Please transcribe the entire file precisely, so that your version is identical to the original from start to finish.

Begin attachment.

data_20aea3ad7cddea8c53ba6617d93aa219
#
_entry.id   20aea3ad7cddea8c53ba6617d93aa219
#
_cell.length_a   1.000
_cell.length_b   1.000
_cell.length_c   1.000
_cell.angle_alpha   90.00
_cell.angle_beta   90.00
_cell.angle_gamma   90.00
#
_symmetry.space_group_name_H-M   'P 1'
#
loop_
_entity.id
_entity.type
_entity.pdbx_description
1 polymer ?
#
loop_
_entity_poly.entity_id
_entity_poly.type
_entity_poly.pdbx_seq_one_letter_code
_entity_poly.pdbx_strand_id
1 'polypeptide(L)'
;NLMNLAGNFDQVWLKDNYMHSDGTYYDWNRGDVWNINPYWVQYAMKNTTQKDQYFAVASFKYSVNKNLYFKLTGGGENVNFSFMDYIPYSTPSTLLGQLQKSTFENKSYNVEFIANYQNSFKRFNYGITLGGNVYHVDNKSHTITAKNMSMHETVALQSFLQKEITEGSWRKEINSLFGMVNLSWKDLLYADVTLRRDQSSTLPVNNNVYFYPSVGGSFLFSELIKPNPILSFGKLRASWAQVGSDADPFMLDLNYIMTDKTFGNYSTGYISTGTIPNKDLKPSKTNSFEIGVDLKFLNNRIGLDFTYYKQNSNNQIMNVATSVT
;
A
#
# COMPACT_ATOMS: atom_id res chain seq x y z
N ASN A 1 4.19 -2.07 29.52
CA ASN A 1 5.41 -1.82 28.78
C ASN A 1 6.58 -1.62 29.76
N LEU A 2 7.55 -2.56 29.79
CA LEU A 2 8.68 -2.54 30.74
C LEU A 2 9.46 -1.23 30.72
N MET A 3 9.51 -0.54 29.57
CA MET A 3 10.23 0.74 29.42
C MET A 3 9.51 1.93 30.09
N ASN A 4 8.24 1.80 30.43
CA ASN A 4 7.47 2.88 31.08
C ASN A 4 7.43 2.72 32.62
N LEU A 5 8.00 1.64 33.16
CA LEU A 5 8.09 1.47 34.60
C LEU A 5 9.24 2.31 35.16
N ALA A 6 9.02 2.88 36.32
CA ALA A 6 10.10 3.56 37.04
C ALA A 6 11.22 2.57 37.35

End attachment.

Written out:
data_20aea3ad7cddea8c53ba6617d93aa219
#
_entry.id   20aea3ad7cddea8c53ba6617d93aa219
#
_cell.length_a   1.000
_cell.length_b   1.000
_cell.length_c   1.000
_cell.angle_alpha   90.00
_cell.angle_beta   90.00
_cell.angle_gamma   90.00
#
_symmetry.space_group_name_H-M   'P 1'
#
loop_
_entity.id
_entity.type
_entity.pdbx_description
1 polymer ?
#
loop_
_entity_poly.entity_id
_entity_poly.type
_entity_poly.pdbx_seq_one_letter_code
_entity_poly.pdbx_strand_id
1 'polypeptide(L)'
;NLMNLAGNFDQVWLKDNYMHSDGTYYDWNRGDVWNINPYWVQYAMKNTTQKDQYFAVASFKYSVNKNLYFKLTGGGENVNFSFMDYIPYSTPSTLLGQLQKSTFENKSYNVEFIANYQNSFKRFNYGITLGGNVYHVDNKSHTITAKNMSMHETVALQSFLQKEITEGSWRKEINSLFGMVNLSWKDLLYADVTLRRDQSSTLPVNNNVYFYPSVGGSFLFSELIKPNPILSFGKLRASWAQVGSDADPFMLDLNYIMTDKTFGNYSTGYISTGTIPNKDLKPSKTNSFEIGVDLKFLNNRIGLDFTYYKQNSNNQIMNVATSVT
;
A
#
# COMPACT_ATOMS: atom_id res chain seq x y z
N ASN A 1 4.19 -2.07 29.52
CA ASN A 1 5.41 -1.82 28.78
C ASN A 1 6.58 -1.62 29.76
N LEU A 2 7.55 -2.56 29.79
CA LEU A 2 8.68 -2.54 30.74
C LEU A 2 9.46 -1.23 30.72
N MET A 3 9.51 -0.54 29.57
CA MET A 3 10.23 0.74 29.42
C MET A 3 9.51 1.93 30.09
N ASN A 4 8.24 1.80 30.43
CA ASN A 4 7.47 2.88 31.08
C ASN A 4 7.43 2.72 32.62
N LEU A 5 8.00 1.64 33.16
CA LEU A 5 8.09 1.47 34.60
C LEU A 5 9.24 2.31 35.16
N ALA A 6 9.02 2.88 36.32
CA ALA A 6 10.10 3.56 37.04
C ALA A 6 11.22 2.57 37.35